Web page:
Donald Trump’s sine qua non is dealmaking. He declares he doesn’t just make deals, he’s the authority on making deals because he literally wrote “the Art of the Deal.”
I recently picked up a copy of Trump: THE GAME by Milton Bradley. Because it’s not whether you win or lose but whether you win!
Politico shares the deal making that went into Trump’s purchases of an airline and The Plaza — both of which came within 12 months of “literally writing The Art of the Deal.”
[H]e purchased the Plaza Hotel because he openly coveted the Manhattan landmark, so much so that he paid more for it than anybody anywhere ever had spent on a hotel—$407.5 million—a hotel that wasn’t turning enough profit to service the debt to which Trump committed.
And in the fall, he agreed to buy the Eastern Airlines Shuttle, which he wanted to rename the Trump Shuttle, for a sum that analysts and even his own partners considered excessive—more than the airline itself thought the shuttle was worth.
“I went to him,” Frank Lorenzo, the former Texas Air chairman, who sold Trump the shuttle, diplomatically told me in an interview. “I think our number was 375, 385”—million—“and he negotiated it down”—to $365 million. “Your offering price is always higher than you think you’re going to get,” Lorenzo said. From Trump, he almost got it, anyway.
“The price was too high,” said Bruce Nobles, the former president of Trump Shuttle, who was involved in the negotiations—and Lorenzo, not Trump, set the tone. “He said, ‘This is what I want.’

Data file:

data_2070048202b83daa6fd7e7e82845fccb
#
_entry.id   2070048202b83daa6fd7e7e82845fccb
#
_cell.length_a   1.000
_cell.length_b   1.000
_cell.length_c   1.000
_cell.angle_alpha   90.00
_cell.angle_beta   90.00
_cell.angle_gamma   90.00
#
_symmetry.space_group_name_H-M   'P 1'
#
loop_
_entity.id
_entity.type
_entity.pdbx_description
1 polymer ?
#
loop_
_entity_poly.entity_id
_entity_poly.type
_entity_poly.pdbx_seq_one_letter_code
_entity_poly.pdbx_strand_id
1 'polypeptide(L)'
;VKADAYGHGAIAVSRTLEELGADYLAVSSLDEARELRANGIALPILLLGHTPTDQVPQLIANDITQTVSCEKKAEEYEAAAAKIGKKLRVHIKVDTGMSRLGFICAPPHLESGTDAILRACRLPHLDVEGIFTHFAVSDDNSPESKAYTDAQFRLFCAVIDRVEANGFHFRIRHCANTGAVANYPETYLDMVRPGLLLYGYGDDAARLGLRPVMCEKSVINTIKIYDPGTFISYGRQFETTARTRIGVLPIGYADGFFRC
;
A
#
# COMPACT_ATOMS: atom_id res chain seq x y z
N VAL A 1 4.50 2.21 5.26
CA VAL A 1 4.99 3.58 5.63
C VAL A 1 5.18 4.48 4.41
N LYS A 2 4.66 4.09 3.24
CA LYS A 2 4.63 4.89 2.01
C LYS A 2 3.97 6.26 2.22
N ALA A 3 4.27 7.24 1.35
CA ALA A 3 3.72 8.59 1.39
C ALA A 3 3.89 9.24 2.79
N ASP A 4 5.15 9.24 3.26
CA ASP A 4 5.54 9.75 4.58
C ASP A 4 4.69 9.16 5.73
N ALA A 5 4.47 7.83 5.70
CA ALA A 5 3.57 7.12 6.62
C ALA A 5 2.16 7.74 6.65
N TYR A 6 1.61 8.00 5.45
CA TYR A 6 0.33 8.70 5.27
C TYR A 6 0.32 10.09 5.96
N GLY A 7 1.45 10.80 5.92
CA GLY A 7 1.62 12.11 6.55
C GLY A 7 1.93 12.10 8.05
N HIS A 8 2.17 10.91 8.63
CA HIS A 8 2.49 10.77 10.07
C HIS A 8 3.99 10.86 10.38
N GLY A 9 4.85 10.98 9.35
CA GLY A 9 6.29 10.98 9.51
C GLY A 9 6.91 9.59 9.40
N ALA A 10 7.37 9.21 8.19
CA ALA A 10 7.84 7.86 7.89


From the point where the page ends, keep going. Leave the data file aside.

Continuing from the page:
“It was not a lengthy financial analysis,” added Nobles, describing it as “back-of-the-envelope” and “very quick.” “Lorenzo said, ‘I really want to sell it,’ and Donald said, ‘I really want to buy it.’”
Trump only put $20 million of his own money into the airline, and the airline didn’t make nearly enough to service its debt. With no buyers, Trump lost the airline and the banks that had financed the Trump Shuttle deal contracted with US Air to run the operation in 1992. US Air only part-owned the operation (they purchased the remainder in 1997), taking a 40% stake and a 10 year management contract.
Ultimately Trump lost much more than his original investment, forfeiting over $100 million he had personally guaranteed.
Trump also sought to take over American Airlines just a year into his foray as an airline operator. Trump likely never had financing for his offer, and may have been looking to simply make a trading profit on the American shares he did buy as a greenmailer (an amount below the SEC reporting threshold). He ultimately lost money on the offer, though, caught up in the 1989 Friday the 13th stock market mini-crash.
I at least expect to be able to resell my Trump board game for more than the $20 I paid for it.